PAHA SAPA – THE SACRED BLACK HILLS
The most potent symbol of the tribal connection between spirituality and sovereignty are South Dakota’s Black Hills, or Paha Sapa. The Hills – named for their dark silhouettes smudged against the horizon - have long been of spiritual significance to the Cheyenne and Lakota.
The Lakota always called He Sapa, the Black Hills, 'The Heart Of Everything That Is', and when James B Herrington (Chickasaw), a Native American astronaut took a photograph of the Black Hills from space, unsurprisingly to traditional Lakotas, they looked exactly like a map of the human heart.
•Begin at Wind Cave, learning of Lakota genesis, visiting the cave entrance from whence The People emerged to the face of the earth. •Seek out Tatanka, the buffalo - which was everything to the Lakota: the meat sustained the people, the hides clothed and sheltered them and the bones provided tools and arrowheads. But more importantly, the buffalo was, and remains, a direct spiritual link to the ancestors. And in the undulating grassland, encounter the descendants of the great buffalo herds that once roamed the plains. •At The Place of the Thunders, Hinhan Kaja Paha, appreciate the beauty of the highest point in the Black Hills upon which Black Elk experienced much of what embodied the story of his life as told in Black Elk Speaks. •Among the granite spires and brook laden grassy meadows of the Black Hills experience the tradition of storytelling, listen to the earthy wood wind tones of the Native American Flute.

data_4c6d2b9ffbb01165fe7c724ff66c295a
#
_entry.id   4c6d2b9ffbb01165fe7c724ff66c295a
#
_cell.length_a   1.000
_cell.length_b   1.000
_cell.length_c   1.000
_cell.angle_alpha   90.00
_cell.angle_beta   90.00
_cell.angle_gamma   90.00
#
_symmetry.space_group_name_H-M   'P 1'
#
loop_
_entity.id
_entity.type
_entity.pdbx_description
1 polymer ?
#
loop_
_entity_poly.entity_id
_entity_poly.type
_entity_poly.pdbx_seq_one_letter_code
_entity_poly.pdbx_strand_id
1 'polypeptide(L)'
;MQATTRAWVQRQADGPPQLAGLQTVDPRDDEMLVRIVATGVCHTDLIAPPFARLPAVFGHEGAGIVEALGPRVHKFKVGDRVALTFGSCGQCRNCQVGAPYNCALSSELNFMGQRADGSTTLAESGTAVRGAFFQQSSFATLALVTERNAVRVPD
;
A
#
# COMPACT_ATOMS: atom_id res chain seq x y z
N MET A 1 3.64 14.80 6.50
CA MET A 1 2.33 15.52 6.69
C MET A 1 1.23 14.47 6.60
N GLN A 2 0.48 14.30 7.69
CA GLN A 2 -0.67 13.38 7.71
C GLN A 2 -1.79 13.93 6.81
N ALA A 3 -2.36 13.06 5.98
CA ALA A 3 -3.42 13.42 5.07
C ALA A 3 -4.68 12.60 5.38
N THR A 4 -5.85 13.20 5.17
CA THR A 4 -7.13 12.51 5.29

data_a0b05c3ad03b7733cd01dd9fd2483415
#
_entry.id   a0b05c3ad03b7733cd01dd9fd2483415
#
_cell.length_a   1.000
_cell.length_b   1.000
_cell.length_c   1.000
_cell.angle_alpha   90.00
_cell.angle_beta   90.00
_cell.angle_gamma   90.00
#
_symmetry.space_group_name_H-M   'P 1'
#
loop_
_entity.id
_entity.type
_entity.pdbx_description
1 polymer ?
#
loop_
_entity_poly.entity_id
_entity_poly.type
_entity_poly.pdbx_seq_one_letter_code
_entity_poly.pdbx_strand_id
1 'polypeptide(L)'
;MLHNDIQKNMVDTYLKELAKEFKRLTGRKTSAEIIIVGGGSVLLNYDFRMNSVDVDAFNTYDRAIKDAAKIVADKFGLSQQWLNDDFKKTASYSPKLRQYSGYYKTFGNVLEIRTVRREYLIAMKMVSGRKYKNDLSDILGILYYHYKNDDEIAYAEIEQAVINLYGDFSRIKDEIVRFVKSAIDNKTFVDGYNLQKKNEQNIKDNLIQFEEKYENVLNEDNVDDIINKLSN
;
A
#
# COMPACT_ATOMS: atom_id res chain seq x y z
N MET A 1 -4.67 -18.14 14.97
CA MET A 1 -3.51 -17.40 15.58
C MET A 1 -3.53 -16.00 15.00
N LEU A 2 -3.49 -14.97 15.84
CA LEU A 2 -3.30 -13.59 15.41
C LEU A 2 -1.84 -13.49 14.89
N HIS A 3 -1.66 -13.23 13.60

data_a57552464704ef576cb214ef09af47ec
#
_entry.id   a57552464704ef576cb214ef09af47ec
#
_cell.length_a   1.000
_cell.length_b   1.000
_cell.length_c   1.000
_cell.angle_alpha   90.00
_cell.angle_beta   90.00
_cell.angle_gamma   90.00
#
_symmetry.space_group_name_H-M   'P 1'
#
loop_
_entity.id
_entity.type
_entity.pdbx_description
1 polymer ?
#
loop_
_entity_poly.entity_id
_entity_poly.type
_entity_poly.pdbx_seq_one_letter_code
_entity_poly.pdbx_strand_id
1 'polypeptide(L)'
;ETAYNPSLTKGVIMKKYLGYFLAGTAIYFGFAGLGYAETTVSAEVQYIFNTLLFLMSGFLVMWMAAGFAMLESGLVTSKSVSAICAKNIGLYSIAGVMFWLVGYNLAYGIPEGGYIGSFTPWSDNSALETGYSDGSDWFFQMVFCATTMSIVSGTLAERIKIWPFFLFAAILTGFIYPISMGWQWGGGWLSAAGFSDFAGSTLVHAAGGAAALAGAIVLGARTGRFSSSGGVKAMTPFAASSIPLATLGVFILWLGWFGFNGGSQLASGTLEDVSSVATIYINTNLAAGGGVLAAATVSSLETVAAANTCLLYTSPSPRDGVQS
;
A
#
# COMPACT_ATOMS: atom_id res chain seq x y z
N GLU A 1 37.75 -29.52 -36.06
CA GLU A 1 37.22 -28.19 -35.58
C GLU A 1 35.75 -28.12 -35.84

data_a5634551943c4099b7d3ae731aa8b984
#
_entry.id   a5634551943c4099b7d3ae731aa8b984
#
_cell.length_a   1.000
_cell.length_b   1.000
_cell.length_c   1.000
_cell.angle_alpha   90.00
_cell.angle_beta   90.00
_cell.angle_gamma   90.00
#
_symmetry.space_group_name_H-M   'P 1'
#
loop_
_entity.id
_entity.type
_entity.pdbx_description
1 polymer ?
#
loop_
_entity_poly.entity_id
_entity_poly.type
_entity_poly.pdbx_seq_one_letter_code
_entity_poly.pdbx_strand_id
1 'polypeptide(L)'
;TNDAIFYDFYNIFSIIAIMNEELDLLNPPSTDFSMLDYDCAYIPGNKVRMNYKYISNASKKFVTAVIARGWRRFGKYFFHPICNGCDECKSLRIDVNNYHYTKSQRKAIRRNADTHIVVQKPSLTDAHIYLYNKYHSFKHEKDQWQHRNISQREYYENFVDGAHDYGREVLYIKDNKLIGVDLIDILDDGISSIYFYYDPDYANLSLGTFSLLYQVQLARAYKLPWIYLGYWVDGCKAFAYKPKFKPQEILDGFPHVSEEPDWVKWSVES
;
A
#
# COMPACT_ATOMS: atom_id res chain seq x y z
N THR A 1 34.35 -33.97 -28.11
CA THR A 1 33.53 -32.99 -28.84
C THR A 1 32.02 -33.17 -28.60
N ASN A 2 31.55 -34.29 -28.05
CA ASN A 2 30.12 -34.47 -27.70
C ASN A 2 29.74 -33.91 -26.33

MACO SICA – THE BADLANDS
The Badlands are a geologist’s heaven. This land was seventy-five million years in the making (now eroding at the rate of an inch per year) and amid the multi-hued pinnacles and buttes you will explore a barren moonscape, seemingly impervious to life, yet as inhospitable as the corrugated terrain sounds, the Badlands brutality is deceiving. Look with native eyes and you will see Prairie dogs twitch and chatter by their burrows like nervous commuters waiting for a late train, while buzzards, coyotes, hawks and bobcats hope it never arrives. Bighorn Sheep leap precariously over crumbling ledges on cliff walls and mule deer scour crevasses at dusk and dawn. On the mesas, antelope bucks groom themselves for impressionable does and, indifferent to their performances, the buffalo watch them all come and go. This area is known to Lakotas as Maco Sica.
•Hear of the sheltering place in the Stronghold that those who survived the Wounded Knee Massacre fled to for survival. •Stop at Bigfoot Pass and try to put yourself in the place of one of those who trekked the 150 miles by pony and foot through the vagaries of that Dakota Territory winter. •Listen for the stories of the Spirit Prayer movement, and the fortitude of The People. •Learn about the indomitable spirit of the two-legged, four-legged and winged who survive here.
PINE RIDGE INDIAN RESERVATION including Wounded Knee